I’m still not convinced people from Glasgow speak English. After the third ‘what was that?’, I just throw up my hands and walk away. Usually to a lot of laughter.

    In my very limited experience, Scots are hard to understand.

    I don’t have trouble understanding Scots from anywhere other than Glasgow. The west of Scotland, up in the hills, is the most magical place I have ever been. Seeing multiple rainbows at one time. Seeing the northern lights. Seeing snowfall in June. Local Hero is a movie that really does capture this along with the quirks of the local people. I had friends who worked on the oil rigs back when Britain was interested in oil and went to visit them several times. A beautiful place.

    Largely my experience, and JY’s also. My mother was from Greenock, which is not that far from Glasgow. But her accent was lovely and she was easily understood. Of course, she made a point to speak a little more slowly and enunciate. Something I’ve never known a Glaswegian to do. I can do a fairly good Glasgow accent when I’ve had a few, the trick is to mispronounce every word, lots of “long vowels” (head=heed; dead = deed, jacket=jaacket, down=doon) and add a lot of guttural noises. And no need to say anything that makes any sense.

    • #24
  25. Jim McConnell Member
    Jim McConnell
    @JimMcConnell

    Henry Castaigne (View Comment):

    Scotland is the birthplace of capitalism and the industrial revolution. They have done more to advance the economic condition of man then perhaps any other Civilization with the exception of the British and the U.S.A. and even then we learned what to do from them. It is heartbreaking that the land of Adam Smith is now an enervated socialist state with a weak work ethic.

    Exactly right. They even invented universal (mandatory) public education.

    • #25
  26. Bob Thompson Member
    Bob Thompson
    @BobThompson

    Jim McConnell (View Comment):

    Henry Castaigne (View Comment):

    Scotland is the birthplace of capitalism and the industrial revolution. They have done more to advance the economic condition of man then perhaps any other Civilization with the exception of the British and the U.S.A. and even then we learned what to do from them. It is heartbreaking that the land of Adam Smith is now an enervated socialist state with a weak work ethic.

    Exactly right. They even invented universal (mandatory) public education.

    That served the needs of the assembly lines of the industrial revolution very well. Young people then, who were very used to working but with very little time discipline, made the adjustment to working time shifts as team members. Since that change also reduced the total number of laborers required in agricultural pursuits, the rather sharper individuals were able to pursue other skills such as medicine or engineering. That worked for a couple of centuries. Now we face new challenges about which we have massive disagreements as to the proper course to take.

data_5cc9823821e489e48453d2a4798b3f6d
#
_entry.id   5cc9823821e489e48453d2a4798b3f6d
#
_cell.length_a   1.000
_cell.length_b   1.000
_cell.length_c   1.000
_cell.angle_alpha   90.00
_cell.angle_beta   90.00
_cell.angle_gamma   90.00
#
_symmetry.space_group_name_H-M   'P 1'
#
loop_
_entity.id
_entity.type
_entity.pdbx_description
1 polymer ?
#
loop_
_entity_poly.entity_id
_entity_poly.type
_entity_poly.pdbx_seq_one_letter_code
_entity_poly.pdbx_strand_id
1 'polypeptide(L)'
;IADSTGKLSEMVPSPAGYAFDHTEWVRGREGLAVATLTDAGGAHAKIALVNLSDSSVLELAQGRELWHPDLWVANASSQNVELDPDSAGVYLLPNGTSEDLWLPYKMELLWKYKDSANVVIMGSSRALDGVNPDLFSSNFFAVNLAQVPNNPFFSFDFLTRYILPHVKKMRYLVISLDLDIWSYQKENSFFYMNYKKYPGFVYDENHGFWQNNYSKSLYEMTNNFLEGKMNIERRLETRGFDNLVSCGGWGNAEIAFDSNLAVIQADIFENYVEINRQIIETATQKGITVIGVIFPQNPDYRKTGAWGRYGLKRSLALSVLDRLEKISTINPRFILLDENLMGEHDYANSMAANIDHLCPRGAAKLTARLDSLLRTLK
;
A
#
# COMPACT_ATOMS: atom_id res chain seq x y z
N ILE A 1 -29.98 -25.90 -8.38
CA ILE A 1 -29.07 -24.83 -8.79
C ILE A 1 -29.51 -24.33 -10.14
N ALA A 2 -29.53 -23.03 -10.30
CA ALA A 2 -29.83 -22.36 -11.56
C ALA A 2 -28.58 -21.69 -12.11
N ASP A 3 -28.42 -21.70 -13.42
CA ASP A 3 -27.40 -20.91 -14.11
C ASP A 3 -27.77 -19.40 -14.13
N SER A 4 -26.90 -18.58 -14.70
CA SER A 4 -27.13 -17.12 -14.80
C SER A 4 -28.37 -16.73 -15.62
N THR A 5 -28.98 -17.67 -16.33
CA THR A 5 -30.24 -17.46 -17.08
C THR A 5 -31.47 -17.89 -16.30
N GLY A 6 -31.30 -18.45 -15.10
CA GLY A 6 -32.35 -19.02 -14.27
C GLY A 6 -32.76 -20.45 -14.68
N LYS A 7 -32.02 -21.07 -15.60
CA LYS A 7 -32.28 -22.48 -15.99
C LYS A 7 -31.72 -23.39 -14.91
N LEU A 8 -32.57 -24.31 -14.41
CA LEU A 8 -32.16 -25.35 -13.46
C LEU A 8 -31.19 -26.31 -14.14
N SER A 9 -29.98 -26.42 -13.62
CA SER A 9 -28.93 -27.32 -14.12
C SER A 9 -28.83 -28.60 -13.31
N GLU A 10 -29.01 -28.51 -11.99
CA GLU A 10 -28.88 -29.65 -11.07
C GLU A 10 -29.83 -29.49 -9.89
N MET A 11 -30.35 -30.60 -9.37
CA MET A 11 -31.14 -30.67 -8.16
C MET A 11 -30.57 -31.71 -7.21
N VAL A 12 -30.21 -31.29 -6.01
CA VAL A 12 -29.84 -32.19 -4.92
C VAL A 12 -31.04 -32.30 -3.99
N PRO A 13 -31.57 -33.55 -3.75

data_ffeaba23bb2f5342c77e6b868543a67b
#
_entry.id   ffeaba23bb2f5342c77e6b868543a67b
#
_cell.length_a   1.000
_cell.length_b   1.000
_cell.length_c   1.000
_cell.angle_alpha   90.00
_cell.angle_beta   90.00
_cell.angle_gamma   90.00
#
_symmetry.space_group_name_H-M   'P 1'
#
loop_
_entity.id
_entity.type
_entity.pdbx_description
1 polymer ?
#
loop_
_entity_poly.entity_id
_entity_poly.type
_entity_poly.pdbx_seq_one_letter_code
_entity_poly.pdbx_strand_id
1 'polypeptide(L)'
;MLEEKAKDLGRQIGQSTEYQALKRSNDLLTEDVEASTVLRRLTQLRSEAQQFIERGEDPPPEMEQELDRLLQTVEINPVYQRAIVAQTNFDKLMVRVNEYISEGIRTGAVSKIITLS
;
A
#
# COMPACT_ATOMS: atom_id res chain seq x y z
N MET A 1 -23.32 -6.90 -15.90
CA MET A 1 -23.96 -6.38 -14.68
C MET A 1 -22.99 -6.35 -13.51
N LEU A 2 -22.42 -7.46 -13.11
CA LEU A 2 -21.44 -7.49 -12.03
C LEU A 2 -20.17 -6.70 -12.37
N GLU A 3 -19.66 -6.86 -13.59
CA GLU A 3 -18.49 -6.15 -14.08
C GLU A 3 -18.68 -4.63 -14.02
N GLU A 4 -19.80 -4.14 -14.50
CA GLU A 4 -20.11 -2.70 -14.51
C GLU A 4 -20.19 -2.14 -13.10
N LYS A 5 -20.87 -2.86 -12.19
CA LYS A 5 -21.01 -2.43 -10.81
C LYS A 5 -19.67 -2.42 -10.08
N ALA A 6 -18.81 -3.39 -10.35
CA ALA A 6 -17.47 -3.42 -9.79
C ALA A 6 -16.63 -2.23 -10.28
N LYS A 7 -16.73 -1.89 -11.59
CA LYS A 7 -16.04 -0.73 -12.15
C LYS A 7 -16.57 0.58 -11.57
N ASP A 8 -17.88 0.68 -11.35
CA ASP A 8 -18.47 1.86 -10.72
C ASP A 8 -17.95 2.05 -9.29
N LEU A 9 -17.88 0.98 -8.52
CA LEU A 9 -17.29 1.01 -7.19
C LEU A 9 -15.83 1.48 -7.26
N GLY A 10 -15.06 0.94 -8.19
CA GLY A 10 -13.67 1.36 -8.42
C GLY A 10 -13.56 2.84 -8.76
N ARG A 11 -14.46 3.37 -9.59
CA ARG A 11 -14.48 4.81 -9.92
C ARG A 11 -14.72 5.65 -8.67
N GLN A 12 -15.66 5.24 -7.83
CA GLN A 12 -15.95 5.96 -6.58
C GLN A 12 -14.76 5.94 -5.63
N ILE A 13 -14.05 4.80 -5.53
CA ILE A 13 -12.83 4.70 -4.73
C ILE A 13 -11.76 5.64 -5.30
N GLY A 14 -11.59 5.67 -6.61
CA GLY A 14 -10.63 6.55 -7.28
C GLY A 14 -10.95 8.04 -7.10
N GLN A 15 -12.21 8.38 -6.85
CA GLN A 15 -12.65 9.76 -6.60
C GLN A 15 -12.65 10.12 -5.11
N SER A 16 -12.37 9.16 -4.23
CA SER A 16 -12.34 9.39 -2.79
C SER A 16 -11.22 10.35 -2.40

• #26
  27. Stad Coolidge
    Stad
    @Stad

    Annefy: many in our group were missing luggage (and tragically, some golf clubs) upon their arrival in Scotland.

    I remember one year I flew to go on a big ski trip, and the airline lost all my ski equipment and my ski clothing.  They allowed me to buy new clothing and reimbursed me for equipment rental.  I had a great time, and when I got to the airport, my skis et al. had “miraculously” reappeared.  Not only did I get all my stuff, back I also got to keep the things I bought.  I hope all of your stuff gets found and returned too . . .

    • #27
  28. Columbo Member
    Columbo
    @Columbo

    It sounds like Scotland has had its 46 beers and they have tapped out too.

    • #28
  29. Miffed White Male Member
    Miffed White Male
    @MiffedWhiteMale

    Annefy (View Comment):

    Miffed White Male (View Comment):

    Leaving for a weeklong trip to Europe [London/Paris/Normandy] the end of this month. Making a mental note to include a couple emergency rolls of toilet paper in the luggage.

    I also recommend some air trackers for your luggage (I got four for $80 on Amazon). When our luggage wasn’t with us, we knew where it was. As soon as we got off the plane yesterday, one showed up on the app, while two remained in London. So I was one of the first (of many) to track down a British Air representative.

    And this morning I’ve been able to follow the journey of our two missing pieces over the North Atlantic.

    I’m not sure I’d want to know in advance that my luggage didn’t make the trip.  Seems like one more thing to be stressed about on the flight.  Blissful ignorance seems like a better approach.  Plenty of time to worry about “Wait, where’s my luggage?” after I get to the destination.

    • #29
  30. Columbo Member
    Columbo
    @Columbo

    This is the socialists, and fascists, “go-to”. Pick the enemy, freeze it, personalize it.

    See: Global Warming; Brexit

    They have no creativity, nor industriousness, it seems.

    • #30